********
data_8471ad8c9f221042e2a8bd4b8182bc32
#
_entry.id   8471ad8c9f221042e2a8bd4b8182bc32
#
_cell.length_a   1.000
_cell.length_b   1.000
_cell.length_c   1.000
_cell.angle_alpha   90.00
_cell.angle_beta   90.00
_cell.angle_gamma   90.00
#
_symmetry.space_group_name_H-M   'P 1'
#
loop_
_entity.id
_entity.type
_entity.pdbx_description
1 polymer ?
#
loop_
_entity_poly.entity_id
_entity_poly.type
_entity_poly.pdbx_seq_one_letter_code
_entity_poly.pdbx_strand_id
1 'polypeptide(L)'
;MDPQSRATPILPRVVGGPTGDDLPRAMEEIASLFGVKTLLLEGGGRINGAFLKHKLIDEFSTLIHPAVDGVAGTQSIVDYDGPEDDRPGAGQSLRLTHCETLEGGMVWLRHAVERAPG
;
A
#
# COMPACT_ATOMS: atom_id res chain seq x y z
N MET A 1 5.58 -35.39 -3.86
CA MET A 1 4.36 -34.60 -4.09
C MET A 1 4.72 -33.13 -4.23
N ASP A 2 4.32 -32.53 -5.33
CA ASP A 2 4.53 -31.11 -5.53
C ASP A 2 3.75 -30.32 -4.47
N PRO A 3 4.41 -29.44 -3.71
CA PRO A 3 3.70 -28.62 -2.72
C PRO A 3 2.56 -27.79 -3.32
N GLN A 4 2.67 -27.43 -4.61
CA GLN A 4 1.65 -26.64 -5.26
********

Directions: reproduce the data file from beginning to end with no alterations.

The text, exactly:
data_8471ad8c9f221042e2a8bd4b8182bc32
#
_entry.id   8471ad8c9f221042e2a8bd4b8182bc32
#
_cell.length_a   1.000
_cell.length_b   1.000
_cell.length_c   1.000
_cell.angle_alpha   90.00
_cell.angle_beta   90.00
_cell.angle_gamma   90.00
#
_symmetry.space_group_name_H-M   'P 1'
#
loop_
_entity.id
_entity.type
_entity.pdbx_description
1 polymer ?
#
loop_
_entity_poly.entity_id
_entity_poly.type
_entity_poly.pdbx_seq_one_letter_code
_entity_poly.pdbx_strand_id
1 'polypeptide(L)'
;MDPQSRATPILPRVVGGPTGDDLPRAMEEIASLFGVKTLLLEGGGRINGAFLKHKLIDEFSTLIHPAVDGVAGTQSIVDYDGPEDDRPGAGQSLRLTHCETLEGGMVWLRHAVERAPG
;
A
#
# COMPACT_ATOMS: atom_id res chain seq x y z
N MET A 1 5.58 -35.39 -3.86
CA MET A 1 4.36 -34.60 -4.09
C MET A 1 4.72 -33.13 -4.23
N ASP A 2 4.32 -32.53 -5.33
CA ASP A 2 4.53 -31.11 -5.53
C ASP A 2 3.75 -30.32 -4.47
N PRO A 3 4.41 -29.44 -3.71
CA PRO A 3 3.70 -28.62 -2.72
C PRO A 3 2.56 -27.79 -3.32
N GLN A 4 2.67 -27.43 -4.61
CA GLN A 4 1.65 -26.64 -5.26